I would go a long way to meet Beatrice or Falstaff or Mr. Jonathan Oldbuck or Disraeli's Lord Monmouth. I would not cross the room to meet Hamlet. It would never be necessary. He is always where I am.
1: "The Lodger" is my favourite episode of Doctor Who since... er...
2: "The Lodger" puts the Doctor alongside an ordinary person and asks us to watch how he interacts with them.
It is surprising that this has not been done before. In fact, the Doctor has relatively rarely been shown alongside ordinary people. One might suppose that the companion ("assistant") exists precisely to be an ordinary person and stand alongside him. In fact, for most of the series' original run, the companions were people as far removed from the audience's experience as the Doctor himself. Yes, there was a sailor and a teacher and an air hostess. But we were usually asked to look at the Doctor through the eyes of seventeenth century highlands warriors, mathematical boy geniuses, alien savages, or female Time Lords who were even cleverer and madder than he was.
Granted New Who has shown us a Doctor who chooses his companions primarily from the ranks of "ordinary" people – an unemployed retail worker, a medical student, an office temp, a kiss-o-gram. But it has also asked us to believe that people have to be very special before the Doctor will invite them on board his TARDIS. Rose, Martha and Donna were all, in different ways, remarkable normal people.
Human Nature, the story to which The Lodger is most frequently compared, showed as the Doctor becoming and ordinary person, interacting with ordinary people, and falling in love with an ordinary woman (much more surprising in Paul Cornell's 1995 novel than in the inferior 2007 TV episode). But the setting for the story was a boys boarding school on the eve of World War I – in retrospect, a curious decision. Wouldn't the question "What if the Doctor were a teacher at my school?" be more interesting than "What if the Doctor were a teacher at my Granpa's school?"
3: The Doctor's ostensible mission is to defeat the alien menace on the top floor of Craig's flat. However, his real mission, the real subject of the story, is to appear normal while living with Craig. We know that he will succeed at the first, and we also know that he is more or less incapable of succeeding at the second. That is why anyone who focuses unduly on the nature of the top-of-the-stairs thing has probably misunderstood the episode.
The threat at the top of the stairs is, however, essential -- to provide a reason for the Doctor's being there in the first place. Since the TARDIS became controllable and the Doctor became defined as "a person who saves the world" there has to be an alien menace wherever the Doctor goes, because the Doctor only goes where there are alien menaces. (This, I have argued, was the one flaw in the otherwise excellent Vincent and the Doctor: a touching little time travel fantasy was hijacked by a gratuitous giant chicken.) But it is also necessary because "saving the world" is what the Doctor does: to be visited in your flat by a Doctor who wasn't trying to save the world would be the same as not being visited by the Doctor at all. The thing at the top of the stairs serves the same purpose as the un-named creature menacing Elton at the beginning of Love and Monsters, or the unseen creature that the Doctor and Martha are chasing (with a crossbow) at the end of Blink. It's a place-holder / signifier for the kind of enemy we know the Doctor frequently faces.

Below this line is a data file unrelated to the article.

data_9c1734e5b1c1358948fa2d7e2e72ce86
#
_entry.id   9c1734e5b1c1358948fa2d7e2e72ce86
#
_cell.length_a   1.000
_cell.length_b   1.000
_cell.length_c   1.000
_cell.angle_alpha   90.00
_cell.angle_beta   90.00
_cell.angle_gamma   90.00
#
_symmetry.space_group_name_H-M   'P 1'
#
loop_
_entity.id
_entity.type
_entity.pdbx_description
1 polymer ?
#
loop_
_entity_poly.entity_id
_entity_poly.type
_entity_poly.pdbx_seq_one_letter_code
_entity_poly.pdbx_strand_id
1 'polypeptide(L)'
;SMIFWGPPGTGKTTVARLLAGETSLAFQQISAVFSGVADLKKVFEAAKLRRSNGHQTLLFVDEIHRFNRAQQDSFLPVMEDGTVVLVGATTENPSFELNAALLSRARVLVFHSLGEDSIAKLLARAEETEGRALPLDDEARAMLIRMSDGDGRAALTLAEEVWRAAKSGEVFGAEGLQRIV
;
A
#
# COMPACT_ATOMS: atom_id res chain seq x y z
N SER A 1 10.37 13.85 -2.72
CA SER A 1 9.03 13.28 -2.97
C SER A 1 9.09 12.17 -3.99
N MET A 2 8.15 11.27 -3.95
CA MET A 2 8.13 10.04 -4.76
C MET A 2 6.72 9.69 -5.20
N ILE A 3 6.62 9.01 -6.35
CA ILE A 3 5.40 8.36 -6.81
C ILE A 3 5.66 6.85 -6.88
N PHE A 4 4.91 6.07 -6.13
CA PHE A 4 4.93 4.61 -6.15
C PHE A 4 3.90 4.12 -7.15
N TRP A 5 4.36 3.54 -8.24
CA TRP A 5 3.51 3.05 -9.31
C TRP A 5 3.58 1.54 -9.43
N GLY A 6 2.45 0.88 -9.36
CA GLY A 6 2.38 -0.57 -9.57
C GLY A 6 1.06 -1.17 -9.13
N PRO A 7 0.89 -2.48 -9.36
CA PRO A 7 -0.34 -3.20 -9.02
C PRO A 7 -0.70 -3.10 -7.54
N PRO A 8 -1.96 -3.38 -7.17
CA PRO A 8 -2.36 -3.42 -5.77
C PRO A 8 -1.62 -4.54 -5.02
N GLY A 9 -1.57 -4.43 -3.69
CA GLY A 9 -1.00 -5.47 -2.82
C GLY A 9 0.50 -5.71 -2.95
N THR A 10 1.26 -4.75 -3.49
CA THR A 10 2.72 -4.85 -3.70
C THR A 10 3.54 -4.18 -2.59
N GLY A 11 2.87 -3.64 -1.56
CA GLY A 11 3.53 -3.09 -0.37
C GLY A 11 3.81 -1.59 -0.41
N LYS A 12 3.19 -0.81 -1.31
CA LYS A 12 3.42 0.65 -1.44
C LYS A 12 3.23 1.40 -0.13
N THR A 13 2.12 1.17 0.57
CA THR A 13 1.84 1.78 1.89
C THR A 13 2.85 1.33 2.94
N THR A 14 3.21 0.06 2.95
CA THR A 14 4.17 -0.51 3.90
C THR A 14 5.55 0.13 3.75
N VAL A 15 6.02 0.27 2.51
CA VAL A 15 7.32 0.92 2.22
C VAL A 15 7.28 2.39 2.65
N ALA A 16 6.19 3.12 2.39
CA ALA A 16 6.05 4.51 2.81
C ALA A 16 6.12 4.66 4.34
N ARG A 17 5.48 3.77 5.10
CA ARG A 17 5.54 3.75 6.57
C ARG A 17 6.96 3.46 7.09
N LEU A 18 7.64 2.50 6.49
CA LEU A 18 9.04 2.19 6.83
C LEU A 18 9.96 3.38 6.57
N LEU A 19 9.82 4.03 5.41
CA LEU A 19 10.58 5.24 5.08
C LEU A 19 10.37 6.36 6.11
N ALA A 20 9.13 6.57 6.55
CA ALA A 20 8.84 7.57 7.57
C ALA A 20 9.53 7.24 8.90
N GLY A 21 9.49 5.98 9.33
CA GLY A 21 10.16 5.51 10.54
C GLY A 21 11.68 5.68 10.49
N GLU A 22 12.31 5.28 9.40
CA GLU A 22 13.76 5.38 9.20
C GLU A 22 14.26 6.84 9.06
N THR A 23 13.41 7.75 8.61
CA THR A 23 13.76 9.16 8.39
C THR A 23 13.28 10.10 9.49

4: This situation produces comedy.
It is a truism that all British situation comedies involve taking people who do not like each other (or who are otherwise poorly matched) and putting them in situations of close proximity which they can't get away from: hospitals, hotels, the army, boarding schools, holiday camps and, of course, marriages. Dad's Army is regarded as the best of all British sit-coms, not because the Second World War is intrinsically funny, but because the Home Guard did in fact force people of all classes and background to interact with each other. The flat share, from The Liver Birds to Men Behaving Badly is therefore a staple of situation comedy: and once we see the Doctor in a flat share situation, we spot that what we are watching is going to be comedy. (The title, The Lodger may make us expect a horror story, but that is largely dissipated in the opening scene.)
The story does, in fact, use many tropes from flat-share comedies – embarrassment and jealousy which occurs when one male room mate brings a girl friend home and the other one won't leave; and the fact that it is intrinsically funny for two adults to share a bathroom because this may also give rise to embarrassment. Most British comedy is based on embarrassment.